Fear of a Borg Life Part II: Disappearing heritage

July 25, 2007

“Culture is the bridge that links the present with the past, and the past with the future,” according to the Washington, D.C., group’s policy statement on biracial adoption. “It is a person’s values, beliefs, learnings, practices and understandings.”–The National Association of Black Social workers

One cold winter day I stood around chatting with the other parents as we waited for our children to get out of class.  As it was a cultural enrichment class, the topic turned to cultural inheritance.  One of the dads, himself a product of an intercultural marriage, said “culture is passed on through the mother.”  Wow.  I had never thought of that before.  I found myself pondering his assertion for the next week or so, examining my own beliefs on the matter.  I realized that I had held the view that, much like children take on their father’s name, they take on his culture.  I had heard this sentiment expressed all my life and had never thought to challenge it. But is it automatically true?  Wouldn’t that only happen if the mother made a conscious effort to (abandon her own culture and) adopt her husband’s culture and teach it to their children?  I suppose that this is often what happens. But does it have to?

Who generally sings the children to sleep at night?  Who usually prepares the food the children eat? Whose tone, inflection, and colloquialisms do the children hear all day every day?  Who chooses their clothing?  Styles their hair?  Mommy does.  Who is their first and primary teacher of habits, views and tastes?  Mommy.  And so unless she makes a conscious effort not to do so, the children will have a lot of their mother’s cultural heritage.  The lullabies from mommy’s culture will live in their hearts.  Their tastebuds will be used to the food from mommy’s culture.  They will speak like their mother.  They will wear, at least some of the time, hairstyles common to mommy’s people.  And on and on.

I live this everyday.  When my husband raises an eyebrow at something our children have done, they will say “What?” in the same tone and with the exact same feigned innocence as their mother.  My daughter will occasionally wear her hair braided, and once sported a full head of beaded braids for 3 weeks.  I read them many of the same stories that I read as a child.  When we have a turkey dinner it is always served with cornbread dressing, just as it has been in my family for generations.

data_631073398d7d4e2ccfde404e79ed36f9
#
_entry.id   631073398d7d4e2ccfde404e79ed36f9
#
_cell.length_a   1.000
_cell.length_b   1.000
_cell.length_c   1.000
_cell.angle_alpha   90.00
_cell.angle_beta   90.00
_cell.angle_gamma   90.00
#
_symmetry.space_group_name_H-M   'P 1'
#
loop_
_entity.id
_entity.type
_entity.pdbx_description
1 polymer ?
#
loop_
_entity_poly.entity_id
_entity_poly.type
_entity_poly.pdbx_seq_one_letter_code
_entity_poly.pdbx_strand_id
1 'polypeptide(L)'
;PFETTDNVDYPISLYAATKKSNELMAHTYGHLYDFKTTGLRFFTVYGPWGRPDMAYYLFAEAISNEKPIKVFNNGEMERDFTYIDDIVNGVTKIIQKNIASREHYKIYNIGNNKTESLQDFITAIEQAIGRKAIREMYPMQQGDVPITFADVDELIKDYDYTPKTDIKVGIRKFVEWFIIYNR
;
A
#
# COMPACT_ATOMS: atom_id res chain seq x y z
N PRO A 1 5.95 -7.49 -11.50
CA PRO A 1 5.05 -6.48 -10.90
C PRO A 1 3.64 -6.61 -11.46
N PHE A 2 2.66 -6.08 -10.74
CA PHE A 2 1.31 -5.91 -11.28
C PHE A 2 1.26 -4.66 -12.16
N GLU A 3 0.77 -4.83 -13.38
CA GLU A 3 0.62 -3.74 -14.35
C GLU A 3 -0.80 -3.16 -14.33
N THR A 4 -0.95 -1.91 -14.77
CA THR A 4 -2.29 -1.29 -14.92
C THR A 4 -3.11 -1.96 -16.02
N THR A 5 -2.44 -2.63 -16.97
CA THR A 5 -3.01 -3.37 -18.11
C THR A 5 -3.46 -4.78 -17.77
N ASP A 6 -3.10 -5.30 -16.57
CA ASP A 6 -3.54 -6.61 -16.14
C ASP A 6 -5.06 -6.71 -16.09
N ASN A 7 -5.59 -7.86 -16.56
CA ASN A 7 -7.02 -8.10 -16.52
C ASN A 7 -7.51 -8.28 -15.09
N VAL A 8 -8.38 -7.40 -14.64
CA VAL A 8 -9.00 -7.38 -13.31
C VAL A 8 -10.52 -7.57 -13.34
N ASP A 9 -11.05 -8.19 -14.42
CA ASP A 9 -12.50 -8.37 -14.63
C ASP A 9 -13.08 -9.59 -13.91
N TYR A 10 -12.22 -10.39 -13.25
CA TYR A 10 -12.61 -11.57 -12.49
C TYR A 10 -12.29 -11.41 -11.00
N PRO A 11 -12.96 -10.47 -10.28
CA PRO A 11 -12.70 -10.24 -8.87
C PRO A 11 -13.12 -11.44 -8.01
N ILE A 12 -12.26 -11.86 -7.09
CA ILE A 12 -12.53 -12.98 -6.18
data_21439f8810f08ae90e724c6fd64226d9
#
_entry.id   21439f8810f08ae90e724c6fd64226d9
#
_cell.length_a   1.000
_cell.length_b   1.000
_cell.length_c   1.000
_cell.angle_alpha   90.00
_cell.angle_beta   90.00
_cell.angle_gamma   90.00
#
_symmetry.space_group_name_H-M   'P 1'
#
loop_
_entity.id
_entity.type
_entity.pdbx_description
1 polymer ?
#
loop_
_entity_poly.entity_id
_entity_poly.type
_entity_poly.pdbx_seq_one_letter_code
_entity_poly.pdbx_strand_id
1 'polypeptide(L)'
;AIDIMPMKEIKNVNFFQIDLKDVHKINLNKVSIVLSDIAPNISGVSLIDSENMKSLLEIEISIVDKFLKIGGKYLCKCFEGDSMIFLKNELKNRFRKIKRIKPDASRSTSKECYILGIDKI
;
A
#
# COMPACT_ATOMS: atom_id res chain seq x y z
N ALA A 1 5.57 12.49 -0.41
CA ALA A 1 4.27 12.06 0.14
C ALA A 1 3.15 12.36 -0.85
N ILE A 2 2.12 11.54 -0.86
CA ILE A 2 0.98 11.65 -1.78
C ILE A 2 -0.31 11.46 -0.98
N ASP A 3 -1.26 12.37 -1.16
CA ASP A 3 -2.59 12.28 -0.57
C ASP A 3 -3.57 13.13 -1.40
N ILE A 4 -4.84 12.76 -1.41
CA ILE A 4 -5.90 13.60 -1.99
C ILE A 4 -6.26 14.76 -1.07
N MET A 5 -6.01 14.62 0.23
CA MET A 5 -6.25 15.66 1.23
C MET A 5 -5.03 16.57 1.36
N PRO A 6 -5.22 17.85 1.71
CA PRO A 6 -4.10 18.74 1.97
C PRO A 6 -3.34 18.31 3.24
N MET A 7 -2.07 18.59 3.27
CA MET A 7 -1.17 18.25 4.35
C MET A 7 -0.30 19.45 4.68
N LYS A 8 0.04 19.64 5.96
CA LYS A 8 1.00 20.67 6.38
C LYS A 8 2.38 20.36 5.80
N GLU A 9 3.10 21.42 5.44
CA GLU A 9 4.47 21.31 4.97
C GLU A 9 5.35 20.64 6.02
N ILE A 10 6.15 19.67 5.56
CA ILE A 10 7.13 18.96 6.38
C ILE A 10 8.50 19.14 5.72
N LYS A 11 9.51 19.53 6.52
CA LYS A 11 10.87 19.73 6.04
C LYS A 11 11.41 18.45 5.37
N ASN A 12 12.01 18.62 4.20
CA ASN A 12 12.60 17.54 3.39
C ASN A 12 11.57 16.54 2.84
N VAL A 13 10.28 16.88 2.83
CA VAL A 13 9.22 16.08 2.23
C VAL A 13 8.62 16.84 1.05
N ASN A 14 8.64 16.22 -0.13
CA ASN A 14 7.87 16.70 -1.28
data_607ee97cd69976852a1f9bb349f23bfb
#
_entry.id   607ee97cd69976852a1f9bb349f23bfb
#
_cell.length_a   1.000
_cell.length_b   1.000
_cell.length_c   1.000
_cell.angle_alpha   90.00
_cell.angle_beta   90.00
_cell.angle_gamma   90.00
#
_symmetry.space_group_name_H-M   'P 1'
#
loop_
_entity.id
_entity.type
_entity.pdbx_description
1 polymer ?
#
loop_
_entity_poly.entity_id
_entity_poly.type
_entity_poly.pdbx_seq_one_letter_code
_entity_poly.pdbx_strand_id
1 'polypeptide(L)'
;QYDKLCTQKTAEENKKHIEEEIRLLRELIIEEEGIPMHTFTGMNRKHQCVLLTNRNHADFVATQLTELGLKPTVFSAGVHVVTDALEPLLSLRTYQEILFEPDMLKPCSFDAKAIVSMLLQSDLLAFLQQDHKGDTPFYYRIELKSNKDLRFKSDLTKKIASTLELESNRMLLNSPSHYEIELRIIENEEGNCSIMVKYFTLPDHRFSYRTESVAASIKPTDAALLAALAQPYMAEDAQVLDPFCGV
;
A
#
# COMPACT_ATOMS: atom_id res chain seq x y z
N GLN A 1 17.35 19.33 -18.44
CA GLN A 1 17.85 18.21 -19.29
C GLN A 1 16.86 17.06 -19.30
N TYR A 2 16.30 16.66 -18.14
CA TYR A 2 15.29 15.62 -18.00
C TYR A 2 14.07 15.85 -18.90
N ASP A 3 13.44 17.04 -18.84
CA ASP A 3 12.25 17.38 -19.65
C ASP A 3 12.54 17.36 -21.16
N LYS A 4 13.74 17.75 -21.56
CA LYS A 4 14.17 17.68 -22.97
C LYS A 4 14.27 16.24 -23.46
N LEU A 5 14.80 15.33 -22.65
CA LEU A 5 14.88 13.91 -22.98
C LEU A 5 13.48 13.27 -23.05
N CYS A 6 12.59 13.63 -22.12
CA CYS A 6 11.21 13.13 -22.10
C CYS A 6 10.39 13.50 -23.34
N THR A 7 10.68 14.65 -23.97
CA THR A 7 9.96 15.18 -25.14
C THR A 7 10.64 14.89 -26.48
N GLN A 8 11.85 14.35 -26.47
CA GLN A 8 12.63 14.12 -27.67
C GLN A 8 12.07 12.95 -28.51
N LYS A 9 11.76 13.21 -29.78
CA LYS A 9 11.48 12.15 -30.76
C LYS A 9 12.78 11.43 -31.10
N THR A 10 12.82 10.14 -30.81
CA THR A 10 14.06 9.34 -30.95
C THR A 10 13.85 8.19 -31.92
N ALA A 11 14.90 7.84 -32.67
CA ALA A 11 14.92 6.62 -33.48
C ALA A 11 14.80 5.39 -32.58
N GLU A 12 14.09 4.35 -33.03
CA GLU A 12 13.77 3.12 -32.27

This is not to say that my husband’s heritage has disappeared, because it hasn’t.  I make sure that my children also learn about and love the art, music, and food of Ireland.  I take them to the festivals and events.  They are learning about that history just as they are learning about African and african-american history.  Again, as the mother, I have that power.  And I have every intention of using my powers for good (LOL), and teaching them to appreciate their Irish heritage.  I know this has been of some comfort to my mother-in-law, who has already had to adjust to our children not carrying on her cultural traditions surrounding Christmas.  I imagine she doesn’t want to disappear.

An “interracial” or intercultural marriage with its resulting children involves the blending of cultures just as it does the blending of physical characteristics.  And unlike your children’s phenotype, you have alot more control over what they inherit from you culturally.  You’re afraid your children won’t have your cultural heritage?  Don’t be. 


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